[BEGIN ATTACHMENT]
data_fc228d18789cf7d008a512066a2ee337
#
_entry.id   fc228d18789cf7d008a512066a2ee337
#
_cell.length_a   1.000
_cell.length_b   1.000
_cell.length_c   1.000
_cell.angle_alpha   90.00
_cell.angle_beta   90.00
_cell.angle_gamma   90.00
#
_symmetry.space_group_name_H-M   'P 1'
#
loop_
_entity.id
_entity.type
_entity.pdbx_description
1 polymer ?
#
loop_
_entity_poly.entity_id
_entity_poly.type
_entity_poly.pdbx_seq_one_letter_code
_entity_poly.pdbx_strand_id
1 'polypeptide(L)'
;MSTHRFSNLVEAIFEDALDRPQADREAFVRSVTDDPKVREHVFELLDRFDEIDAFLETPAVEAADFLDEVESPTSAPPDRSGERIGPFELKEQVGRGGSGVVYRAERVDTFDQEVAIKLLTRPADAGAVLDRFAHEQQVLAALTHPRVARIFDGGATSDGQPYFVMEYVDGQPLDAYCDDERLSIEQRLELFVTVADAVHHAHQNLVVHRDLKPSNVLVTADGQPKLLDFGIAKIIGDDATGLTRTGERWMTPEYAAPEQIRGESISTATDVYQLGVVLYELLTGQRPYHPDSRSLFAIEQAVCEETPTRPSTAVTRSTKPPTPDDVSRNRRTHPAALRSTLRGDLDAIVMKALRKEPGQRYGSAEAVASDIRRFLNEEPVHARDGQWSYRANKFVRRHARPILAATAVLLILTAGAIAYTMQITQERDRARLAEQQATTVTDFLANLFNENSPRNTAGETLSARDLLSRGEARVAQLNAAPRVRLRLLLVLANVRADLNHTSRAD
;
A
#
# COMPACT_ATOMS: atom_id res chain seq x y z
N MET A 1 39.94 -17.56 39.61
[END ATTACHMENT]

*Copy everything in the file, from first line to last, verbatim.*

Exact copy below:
data_fc228d18789cf7d008a512066a2ee337
#
_entry.id   fc228d18789cf7d008a512066a2ee337
#
_cell.length_a   1.000
_cell.length_b   1.000
_cell.length_c   1.000
_cell.angle_alpha   90.00
_cell.angle_beta   90.00
_cell.angle_gamma   90.00
#
_symmetry.space_group_name_H-M   'P 1'
#
loop_
_entity.id
_entity.type
_entity.pdbx_description
1 polymer ?
#
loop_
_entity_poly.entity_id
_entity_poly.type
_entity_poly.pdbx_seq_one_letter_code
_entity_poly.pdbx_strand_id
1 'polypeptide(L)'
;MSTHRFSNLVEAIFEDALDRPQADREAFVRSVTDDPKVREHVFELLDRFDEIDAFLETPAVEAADFLDEVESPTSAPPDRSGERIGPFELKEQVGRGGSGVVYRAERVDTFDQEVAIKLLTRPADAGAVLDRFAHEQQVLAALTHPRVARIFDGGATSDGQPYFVMEYVDGQPLDAYCDDERLSIEQRLELFVTVADAVHHAHQNLVVHRDLKPSNVLVTADGQPKLLDFGIAKIIGDDATGLTRTGERWMTPEYAAPEQIRGESISTATDVYQLGVVLYELLTGQRPYHPDSRSLFAIEQAVCEETPTRPSTAVTRSTKPPTPDDVSRNRRTHPAALRSTLRGDLDAIVMKALRKEPGQRYGSAEAVASDIRRFLNEEPVHARDGQWSYRANKFVRRHARPILAATAVLLILTAGAIAYTMQITQERDRARLAEQQATTVTDFLANLFNENSPRNTAGETLSARDLLSRGEARVAQLNAAPRVRLRLLLVLANVRADLNHTSRAD
;
A
#
# COMPACT_ATOMS: atom_id res chain seq x y z
N MET A 1 39.94 -17.56 39.61